Friend and I were having about an argument about whether the federal government could just blanket legalize something. For example, would the federal government be able to pass a law preventing states from making sports betting illegal? The way I understand it, this couldn't be done without amending the constitution. Am I right?

  • Of note: It is quite rare in the US that the government makes something expressly legal (except for the provisions of the bill of rights), usually it is presumed legal unless otherwise restricted or prohibited.
    – A. K.
    Oct 17, 2018 at 3:04
  • It would help if you tagged this question with a country. I believe quite a few countries have constitutions and federal government.
    – AnnanFay
    Oct 11, 2019 at 1:57

2 Answers 2


Yes, it can. Article VI of the Constitution makes federal laws supreme over state laws. This does not just protect federal restrictions of activities; it protects federal policy from state interference. If the federal government sets a valid federal policy that something should be allowed, this overrides all state laws to the contrary. If the federal government has validly regulated something so pervasively as to leave no room for any state involvement, all state laws on the subject are preempted.

For instance, there is pervasive federal regulation on topics relating to aviation, including on aircraft noise. Noise regulation is a traditional state and local power; it's certainly not generally unconstitutional for a city to pass noise restrictions. In the 1970s the city of Burbank enacted a noise restriction banning jet aircraft from taking off or landing at their airport between 11 PM and 7 AM. The only scheduled flight affected by this was a flight from Oakland to Burbank (i.e. intrastate). However, in City of Burbank v. Lockheed Air Terminal, the Supreme Court held that Burbank's ordinance was preempted by the Federal Aviation Act because the Act established total federal control over aircraft noise regulation. Congress meant to prevent states and their cities from regulating aircraft noise, and so they were forbidden from doing it.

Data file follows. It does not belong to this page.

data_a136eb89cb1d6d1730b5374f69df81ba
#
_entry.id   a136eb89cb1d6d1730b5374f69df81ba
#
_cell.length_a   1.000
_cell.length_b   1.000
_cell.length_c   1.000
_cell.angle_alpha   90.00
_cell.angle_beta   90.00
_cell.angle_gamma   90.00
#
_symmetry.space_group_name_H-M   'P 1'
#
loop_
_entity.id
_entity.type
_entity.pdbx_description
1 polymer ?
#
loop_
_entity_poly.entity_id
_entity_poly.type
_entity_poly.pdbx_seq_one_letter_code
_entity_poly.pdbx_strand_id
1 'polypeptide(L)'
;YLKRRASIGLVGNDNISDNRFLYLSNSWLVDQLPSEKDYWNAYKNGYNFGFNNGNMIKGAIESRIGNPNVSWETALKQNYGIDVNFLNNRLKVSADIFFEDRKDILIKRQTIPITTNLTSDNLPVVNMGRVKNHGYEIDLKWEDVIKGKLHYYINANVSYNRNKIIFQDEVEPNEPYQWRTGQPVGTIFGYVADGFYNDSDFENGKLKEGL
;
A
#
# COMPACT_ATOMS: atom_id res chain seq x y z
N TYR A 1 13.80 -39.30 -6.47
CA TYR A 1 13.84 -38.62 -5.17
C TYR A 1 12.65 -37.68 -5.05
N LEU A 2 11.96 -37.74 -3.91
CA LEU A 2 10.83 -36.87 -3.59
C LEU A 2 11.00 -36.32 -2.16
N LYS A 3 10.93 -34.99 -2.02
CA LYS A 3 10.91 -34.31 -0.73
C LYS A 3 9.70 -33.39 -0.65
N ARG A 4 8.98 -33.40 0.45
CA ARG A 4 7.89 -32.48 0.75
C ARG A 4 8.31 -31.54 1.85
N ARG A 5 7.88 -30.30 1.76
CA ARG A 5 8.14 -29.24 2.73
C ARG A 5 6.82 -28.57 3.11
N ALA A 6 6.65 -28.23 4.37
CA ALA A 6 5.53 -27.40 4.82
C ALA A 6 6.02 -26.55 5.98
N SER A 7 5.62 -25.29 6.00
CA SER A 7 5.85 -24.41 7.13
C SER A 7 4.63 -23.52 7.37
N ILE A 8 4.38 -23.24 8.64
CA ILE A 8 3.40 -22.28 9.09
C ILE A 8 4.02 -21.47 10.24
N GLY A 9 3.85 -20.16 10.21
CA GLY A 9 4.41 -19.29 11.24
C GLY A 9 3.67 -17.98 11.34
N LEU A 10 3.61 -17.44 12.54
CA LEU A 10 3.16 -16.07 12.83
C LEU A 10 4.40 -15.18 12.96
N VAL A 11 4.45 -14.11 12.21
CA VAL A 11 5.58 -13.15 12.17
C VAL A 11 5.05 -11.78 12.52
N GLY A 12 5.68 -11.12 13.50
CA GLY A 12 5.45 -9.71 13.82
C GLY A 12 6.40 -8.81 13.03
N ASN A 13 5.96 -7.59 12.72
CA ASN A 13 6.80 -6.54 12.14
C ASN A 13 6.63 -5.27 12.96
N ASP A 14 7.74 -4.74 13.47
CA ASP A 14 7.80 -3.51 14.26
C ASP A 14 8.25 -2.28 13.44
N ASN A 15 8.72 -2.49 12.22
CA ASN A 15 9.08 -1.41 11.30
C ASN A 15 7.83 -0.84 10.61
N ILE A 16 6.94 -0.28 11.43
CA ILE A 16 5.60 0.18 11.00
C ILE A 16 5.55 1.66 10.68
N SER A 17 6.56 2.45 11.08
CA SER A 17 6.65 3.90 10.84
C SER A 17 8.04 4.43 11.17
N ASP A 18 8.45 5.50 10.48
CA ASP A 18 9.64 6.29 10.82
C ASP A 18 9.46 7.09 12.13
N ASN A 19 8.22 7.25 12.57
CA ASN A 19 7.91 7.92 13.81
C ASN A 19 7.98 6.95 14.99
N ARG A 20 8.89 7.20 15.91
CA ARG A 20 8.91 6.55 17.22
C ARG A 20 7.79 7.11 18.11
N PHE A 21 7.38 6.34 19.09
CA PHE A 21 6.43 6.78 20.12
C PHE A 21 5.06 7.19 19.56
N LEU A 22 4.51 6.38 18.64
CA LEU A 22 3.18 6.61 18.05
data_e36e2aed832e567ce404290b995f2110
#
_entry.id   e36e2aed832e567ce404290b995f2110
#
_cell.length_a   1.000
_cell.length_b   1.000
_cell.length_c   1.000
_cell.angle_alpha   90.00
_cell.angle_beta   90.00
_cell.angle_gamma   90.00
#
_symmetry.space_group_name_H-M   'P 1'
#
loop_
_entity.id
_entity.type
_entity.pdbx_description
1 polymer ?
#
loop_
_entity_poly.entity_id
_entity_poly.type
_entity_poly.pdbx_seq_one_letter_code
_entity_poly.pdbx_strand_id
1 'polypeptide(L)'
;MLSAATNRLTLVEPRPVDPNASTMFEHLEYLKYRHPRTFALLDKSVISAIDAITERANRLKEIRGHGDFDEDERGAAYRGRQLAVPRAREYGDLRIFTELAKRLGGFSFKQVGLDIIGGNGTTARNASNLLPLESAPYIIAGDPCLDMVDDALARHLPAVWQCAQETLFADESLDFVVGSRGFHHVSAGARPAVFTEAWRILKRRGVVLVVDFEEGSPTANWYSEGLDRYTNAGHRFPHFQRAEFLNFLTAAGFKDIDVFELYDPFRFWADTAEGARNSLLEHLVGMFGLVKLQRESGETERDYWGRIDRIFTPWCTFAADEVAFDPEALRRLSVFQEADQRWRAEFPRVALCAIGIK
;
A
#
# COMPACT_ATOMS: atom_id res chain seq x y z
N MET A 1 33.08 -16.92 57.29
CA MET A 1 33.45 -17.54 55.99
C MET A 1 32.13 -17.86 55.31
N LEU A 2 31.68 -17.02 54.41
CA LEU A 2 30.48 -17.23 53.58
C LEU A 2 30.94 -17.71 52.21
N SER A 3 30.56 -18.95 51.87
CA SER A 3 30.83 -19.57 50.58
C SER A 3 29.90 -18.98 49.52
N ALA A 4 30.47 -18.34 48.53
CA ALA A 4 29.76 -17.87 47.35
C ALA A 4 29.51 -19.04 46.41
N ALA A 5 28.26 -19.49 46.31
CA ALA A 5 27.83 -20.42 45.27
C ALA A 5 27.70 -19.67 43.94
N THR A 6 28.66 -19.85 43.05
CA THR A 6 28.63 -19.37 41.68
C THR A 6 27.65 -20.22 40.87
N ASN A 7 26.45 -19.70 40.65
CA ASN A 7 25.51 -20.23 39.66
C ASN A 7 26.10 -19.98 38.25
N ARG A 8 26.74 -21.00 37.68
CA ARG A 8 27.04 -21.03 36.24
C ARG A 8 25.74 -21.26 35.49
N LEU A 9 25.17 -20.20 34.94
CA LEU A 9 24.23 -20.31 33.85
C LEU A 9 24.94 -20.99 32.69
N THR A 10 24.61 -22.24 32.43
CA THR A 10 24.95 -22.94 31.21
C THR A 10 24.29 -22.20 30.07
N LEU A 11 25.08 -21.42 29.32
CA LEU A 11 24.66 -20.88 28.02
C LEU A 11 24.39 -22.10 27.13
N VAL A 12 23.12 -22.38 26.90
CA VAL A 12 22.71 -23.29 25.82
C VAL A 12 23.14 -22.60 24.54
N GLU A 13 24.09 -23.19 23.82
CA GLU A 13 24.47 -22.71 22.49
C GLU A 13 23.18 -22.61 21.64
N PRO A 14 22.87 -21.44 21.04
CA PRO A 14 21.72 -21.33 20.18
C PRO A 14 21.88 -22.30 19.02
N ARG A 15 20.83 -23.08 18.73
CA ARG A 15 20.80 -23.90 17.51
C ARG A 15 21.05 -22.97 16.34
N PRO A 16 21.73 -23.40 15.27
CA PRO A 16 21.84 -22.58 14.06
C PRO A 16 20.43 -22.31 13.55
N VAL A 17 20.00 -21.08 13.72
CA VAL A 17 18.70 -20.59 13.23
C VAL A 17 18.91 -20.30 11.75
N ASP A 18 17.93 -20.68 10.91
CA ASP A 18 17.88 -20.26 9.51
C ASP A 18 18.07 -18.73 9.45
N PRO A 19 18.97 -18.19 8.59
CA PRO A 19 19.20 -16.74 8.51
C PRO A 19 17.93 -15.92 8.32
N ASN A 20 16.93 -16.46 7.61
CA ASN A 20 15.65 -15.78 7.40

For another example, Fidelity Federal S&L v. de la Cuesta was about state limits on mortgage due-on-sale provisions. Like with noise regulation, mortgage regulation is a traditional thing states can regulate. It's not a violation of the Dormant Commerce Clause for a state to set uniform rules about the terms of mortgages involving property in that state. In this case, California law had a rule restricting a mortgage lender's ability to immediately call in a loan when the property was sold to situations where the sale actually undermined the property's value as collateral. The Federal Home Loan Bank Board, however, had issued a regulation for federally-regulated S&Ls that said their use of due-on-sale clauses was to be governed exclusively by federal law, which imposed no such restriction. The Supreme Court held that the Board had been executing authority granted to it by Congress, and so the preemption stood.

In both cases, there were dissents. Neither case had a dissent arguing that the federal government could not preempt a more restrictive state law. At this point, there is no serious argument to be made that the federal government cannot block states from making more restrictive laws on something.


The federal government cannot command a state government to pass a law (New York v. United States, 505 US 144, Hodel v. Virginia Surface Mining & Reclamation Assn., 452 US 264, and this includes commanding a state to repeal or modify an existing law. It can, under the Commerce Clause, pass laws prohibiting actions (as long as the Commerce Clause would be applicable), whereby actions legal at the state level become illegal at the federal level. However, no government can pass a law making an act legal, because the default state is that all acts are legal, unless specifically made illegal. When people talk of making something legal, they are referring to eliminating an existing prohibition.

However, the states do not have authority to regulate interstate commerce – only the federal government has that authority, see Gibbons v. Ogden, 22 U.S. 1. So a state could not pass a law regulating interstate sports gambling. It could, however, pass a law regulating all sports gambling within the state.

  • The federal government can, however, pass a law preempting a state law, or restricting or superseding the effect of a state law, provided that the federal government has authority over the subject. This would have the effect pof repeal or amendment of the state law. Moreover there is specific constitutional authority for the federal government to repeal or amend state laws governing elections, if they include elections for federal offices (congress and/or president). See the excellent answer by cpast above. Oct 16, 2018 at 19:12

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